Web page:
FAQ veneer

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Veneer is this sheets or leaves or wood (0.3 to 6 mm), which are cut from the trunk or log by sawing, slicing or peeling. They are then glued onto a substrate. Substrate materials can be particleboard, MDF boards (= medium density fibreboards), multiplex boards or plywood.

Veneer is one of the finest things that can be made from wood. In previous ages, only kings, members of the nobility and rich members of society could afford veneered furniture. Today real wood is affordable for everyone.

The surface of veneered furniture is protected by lacquer, varnish, oil or wax. On the one hand, this protective layer emphasises the beauty of the wood, on the other hand it helps to maintain the durability and ease of care of the piece of furniture. It is fully sufficient to remove dust regularly by wiping it with a soft, dry cloth or a slightly moist, supple chamois in the direction of the wood grain. A little washing-up liquid can also be added to the water.

Prohibited are: Bleaching additives (e.g. lemon) and all other cleaning and scouring agents. Do not clean coated (lacquered or varnished) veneer surfaces with microfibre cloths. Liquids containing acid, e.g. fruit juices or alcohol, should be dabbed away and the surface then wiped down with a moist chamois.

Minor scratches and scuffs can easily be made good in veneer. They can be filled with hard furniture way in the shade of the wood and then coated with a matching lacquer or wood stain. Detached veneer can be glued back on with wood glue or a special adhesive.

Preserved objects and illustrations on tomb and ceramics enable us to follow the path of veneer from Egypt to Greece and the Roman Empire up to the Middle Ages. Veneer flourished in the Renaissance (from 1350 in Italy), in the Baroque and in the Rococo periods.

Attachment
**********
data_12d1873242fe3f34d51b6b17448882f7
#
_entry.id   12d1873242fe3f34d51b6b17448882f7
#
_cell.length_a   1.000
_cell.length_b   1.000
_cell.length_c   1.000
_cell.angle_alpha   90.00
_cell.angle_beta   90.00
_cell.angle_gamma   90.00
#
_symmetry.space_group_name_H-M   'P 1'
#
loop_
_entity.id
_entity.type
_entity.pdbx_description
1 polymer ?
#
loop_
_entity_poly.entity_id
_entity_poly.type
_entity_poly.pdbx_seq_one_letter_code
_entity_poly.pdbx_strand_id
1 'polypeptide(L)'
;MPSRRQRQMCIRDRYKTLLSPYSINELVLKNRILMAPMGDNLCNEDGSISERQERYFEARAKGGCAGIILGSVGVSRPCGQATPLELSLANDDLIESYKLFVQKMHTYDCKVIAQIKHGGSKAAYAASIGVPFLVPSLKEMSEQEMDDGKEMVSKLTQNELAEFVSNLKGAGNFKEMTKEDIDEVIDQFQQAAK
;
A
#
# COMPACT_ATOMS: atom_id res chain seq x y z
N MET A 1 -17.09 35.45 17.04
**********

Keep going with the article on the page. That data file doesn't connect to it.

During those times, the production of even small quantities of veneer was so labour-intensive and time-consuming that this technique was solely used for decorative purposes and the objects produced were reserved for prosperous sections of society only.

At the beginning of the 19th century, the working methods for producing veneer were successfully mechanised. The transition from manual skilled craft to industrial production enabled veneering in large quantities. The first veneer factory in Germany was founded in 1843 in Freiburg. The present day veneer industry began with the start up of the first slicing machines in Hamburg (1870).

After the end of the Second World War, until the mid 1960s, veneer was the dominant surface material. The reason was the increased use of wood-based materials (especially particleboards) in the furniture, door and panel industry.

Nowadays pieces of veneered furniture are offered by almost all furniture stores, joiners, carpenters and cabinetmakers. They are affordable for all and brighten up millions of living rooms, kitchens, corridors and bedrooms with their unique surface.

  • Rotary peeling

  • Eccentric half-round peeling

  • Flat-cut slicing

  • True quarter slicing

  • Rift peeling

  • Quarter cut

  • Sliced false quarter

"Sustainability" - this keyword has recently become a very in word in many areas for companies and others who want to give themselves a clear image with regard to the environment. What is considered here to be a new topic has always been actively practiced by veneering companies: responsible handling of the environment. The German veneer industry considers itself to be responsible for the renewable raw material wood and for environmentally compatible wood harvesting on the basis of sustainable forestry.

Here the issues are not only the limited availability of raw materials or the impact of pollutants on the environment. Responsible handling of nature begins with the use of wood. Veneer is an extremely economic form of wood use: Around 300 sqm of furniture surfaces can be covered with the veneer from a tree trunk or log that is 2.40 m long and 0.50 m in diameter. In addition, virtually all the trunk parts produced during the wood harvesting are used in the substrates of veneer. The wood is therefore used optimally and (not only) perfectly in the interests of sustainability.

Due to its small thickness, veneer has little effect on the acoustic properties of a component or structural element and can therefore makes hardly any contribution to sound insulation. In general, if such requirements exist, drillholes or slots or chasing are made, distributed over the entire area, to increase the degree of absorption.

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